Someone once said our state-owned enterprises (SOEs) are theatres, because most CEOs of the major SOEs are “acting”. And with the resignation of Mark Barnes from the SA Post Office comes another acting CEO.

The cause of the high turnover of executives at our SOEs and in the public service in general, according to SA experience as well as internationally, is a poorly defined interface between administration and politics.

Politicians demand loyalty from administrators for good and bad reasons. Good, or at least understandable, reasons may include that politicians need to appoint competent people who also buy into the governing political party’s views and policies.

On the other extreme, corrupt politicians require pliable and loyal CEOs who will succumb to their demands, especially to enable influence and access to the supply chain — what is popularly known as tenders. The latter has totally dominated the SOE landscape since the late 1990s.

The procurement budget of the SOEs has increased dramatically from less than R230bn in the late 1990s and early 2000s to more than R500bn in 2017. The overall state budget has increased to more than R1-trillion due to burgeoning spending on infrastructure built from 2010, such as roads, railway lines, dams and power stations. More than 70% of the procurement budget is concentrated in the major SOEs, as defined in schedule two of the Public Finance Management Act: Eskom, Transnet and SAA.

They have become synonymous with an intricate web of government interference and corruption that has engulfed SOEs and the unrelenting pressure that has been put on their CEOs. However, we must not be deceived into thinking that the problem of interference and corruption lies only with the big SOEs. Indeed the smaller ones across various spheres of government have developed the same culture.

This culture of “unhealthy political interference” came from the need to uproot the old, corrupt apartheid civil service. A measured need to appoint loyal cadres, what is now called cadre deployment, was a reasonable practice then, and still is given the unfinished transformation project and the need to firmly establish a culture of good democratic and ethical governance throughout the public service.

However, lapses in oversight, where politicians got away with dishing out patronage through tenders, allowed a new culture to emerge where politicians perceived appointments to executive positions as an opportunity to wield power to influence and access tenders. With the ever-increasing procurement budget, this culture saw departments overseeing big SOEs becoming highly sought after by corrupt politicians.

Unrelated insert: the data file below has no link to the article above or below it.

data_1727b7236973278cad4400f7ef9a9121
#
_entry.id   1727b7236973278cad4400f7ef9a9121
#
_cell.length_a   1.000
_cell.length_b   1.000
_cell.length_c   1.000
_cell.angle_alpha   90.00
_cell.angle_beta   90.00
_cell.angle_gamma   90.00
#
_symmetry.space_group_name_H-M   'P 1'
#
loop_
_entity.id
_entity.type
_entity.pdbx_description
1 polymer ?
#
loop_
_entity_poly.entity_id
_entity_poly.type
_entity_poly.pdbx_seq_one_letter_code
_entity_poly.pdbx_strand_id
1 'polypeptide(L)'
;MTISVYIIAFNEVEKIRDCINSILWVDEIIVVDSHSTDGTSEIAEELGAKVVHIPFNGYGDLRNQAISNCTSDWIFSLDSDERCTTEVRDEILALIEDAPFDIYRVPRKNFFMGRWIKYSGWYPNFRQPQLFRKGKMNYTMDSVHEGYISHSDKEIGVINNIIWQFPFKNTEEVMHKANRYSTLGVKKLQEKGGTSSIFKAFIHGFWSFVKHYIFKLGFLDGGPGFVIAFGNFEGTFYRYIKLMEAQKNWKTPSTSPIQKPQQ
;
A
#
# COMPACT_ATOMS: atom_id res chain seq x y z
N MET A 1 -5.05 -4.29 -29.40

The need to stifle the abuse of powers by politicians as executive authorities with excessive influence over accounting officers has finally been identified by the ANC and government. Good governance insulations straddle various pieces of legislation and practice notes, such as the executive ethics codes, the Public Finance Management Act and the Public Services Act.

However, the ethical dilemma looms ever larger as revelations are made at the various commissions of inquiry relating to corruption. It would seem that politicians have had unfettered access to SOEs at different levels of the organisations. This creates mayhem, turning SOEs into a free-for-all. Many SOEs are simply regarded by politicians as personal ATMs. Board members hand-picked by politicians frequently have no knowledge of the core business of the SOE on whose boards they sit. This has to stop.

On the other hand, “healthy political interference or intervention” can ensure that we have good and balanced leadership whose aim is to root out corruption, while working with competent leadership to ensure good governance and productive SOEs without overimposing on the SOEs’ leadership; following due process efficiently and dealing with genuine issues of viability and sustainability; and providing all the necessary support.

In striking this balance it is important that it be underpinned by ethics and transparency. The crucial element will be to build the capacity of politicians to understand the need for this governance balance and the whole issue of ethical leadership.

Quite often when politicians are appointed they are thrown into the deep end and have to rely on others, who may have nefarious motives.

The governance framework for SOEs needs to be strengthened and popularised so the public can hold politicians accountable when they engage in political interference.

The codes of good governance for SOEs, such as the guidelines for recruitment of boards and CEOs, must be made legally binding, with a strong consequence regime. By this I mean punishment for violating codes of good governance must really bite. This is how other nations have conquered the problem — they did not rely on prayer and hoping that corruption would end, but gave teeth to codes of good governance.

• Dr Mfeka, a development economist and former economic adviser to the presidency, is director at SE Advisory.